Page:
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Incomplete History Of Trauma - From Ancient Egypt To 20th-Century America

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The incomplete history of trauma started way back in antiquity in a land known - even up to this modern day - for its enigmatic pyramids: Egypt.

The account of how physical trauma - injuries such as fractured bones - evolved through the passage of time can be traced in ancient Egypt. Even one of the books of one of the world’s oldest books - the Bible - mentioned something about it.

Below is an incomplete history of trauma, from the different successful methods achieved to the various innovations made.

What Surgery Was Like In Ancient Egypt

The Ancient Times

COPYRIGHT_SPINE: Published on https://spinal-injury.net/incomplete-history-of-trauma/ by Dr. Bill Butcher on 2022-10-24T09:13:55.640Z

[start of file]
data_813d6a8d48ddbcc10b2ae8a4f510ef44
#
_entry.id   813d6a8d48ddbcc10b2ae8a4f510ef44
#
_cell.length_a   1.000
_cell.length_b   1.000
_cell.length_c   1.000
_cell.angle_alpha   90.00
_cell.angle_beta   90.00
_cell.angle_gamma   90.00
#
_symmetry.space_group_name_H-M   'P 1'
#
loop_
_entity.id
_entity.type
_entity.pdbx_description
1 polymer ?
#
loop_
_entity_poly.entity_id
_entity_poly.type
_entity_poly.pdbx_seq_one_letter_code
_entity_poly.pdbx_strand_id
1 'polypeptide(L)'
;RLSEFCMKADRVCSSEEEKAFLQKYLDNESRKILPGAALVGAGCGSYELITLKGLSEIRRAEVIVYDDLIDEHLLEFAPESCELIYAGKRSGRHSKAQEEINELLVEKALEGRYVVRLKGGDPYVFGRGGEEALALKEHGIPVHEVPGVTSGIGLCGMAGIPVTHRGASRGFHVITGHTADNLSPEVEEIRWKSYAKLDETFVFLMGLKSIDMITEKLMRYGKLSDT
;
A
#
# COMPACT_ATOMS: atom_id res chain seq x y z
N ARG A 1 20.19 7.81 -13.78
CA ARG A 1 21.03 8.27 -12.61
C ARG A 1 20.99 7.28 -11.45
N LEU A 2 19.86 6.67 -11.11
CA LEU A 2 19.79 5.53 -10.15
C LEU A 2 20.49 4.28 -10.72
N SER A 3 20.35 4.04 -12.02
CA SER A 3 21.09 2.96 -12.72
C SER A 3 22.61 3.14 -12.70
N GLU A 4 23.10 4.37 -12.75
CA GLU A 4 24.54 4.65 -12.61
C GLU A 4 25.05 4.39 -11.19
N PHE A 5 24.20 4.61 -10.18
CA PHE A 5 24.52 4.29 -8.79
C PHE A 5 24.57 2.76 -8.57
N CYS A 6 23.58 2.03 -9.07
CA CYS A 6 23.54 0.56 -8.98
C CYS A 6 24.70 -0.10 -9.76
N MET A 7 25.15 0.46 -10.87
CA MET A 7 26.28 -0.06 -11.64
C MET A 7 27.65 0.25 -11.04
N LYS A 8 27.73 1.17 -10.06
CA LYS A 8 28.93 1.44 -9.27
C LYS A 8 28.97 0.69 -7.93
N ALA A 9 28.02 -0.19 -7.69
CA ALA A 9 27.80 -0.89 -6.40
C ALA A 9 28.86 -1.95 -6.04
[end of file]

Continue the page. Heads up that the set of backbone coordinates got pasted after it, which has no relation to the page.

In 2400 BCE (before the Christian Era/Common Era), the first fracture splinting and amputations were performed in Giza, Egypt.

In 1600 CE, the Edwin Smith Papyrus - named after the American Egyptologist - was published. It is described as a surgical document. A dealer from Luxor, Egypt, sold it to Smith (1822-1906) in 1862.

In 1330, in the Book of Judges (included in the Old Testament of the Hebrew Bible), penetrating trauma, aka intestinal trauma (trauma or injury to the intestine), was mentioned.

A bible opened on the first chapter of the Book of Judges, with most of the words blurred
A bible opened on the first chapter of the Book of Judges, with most of the words blurred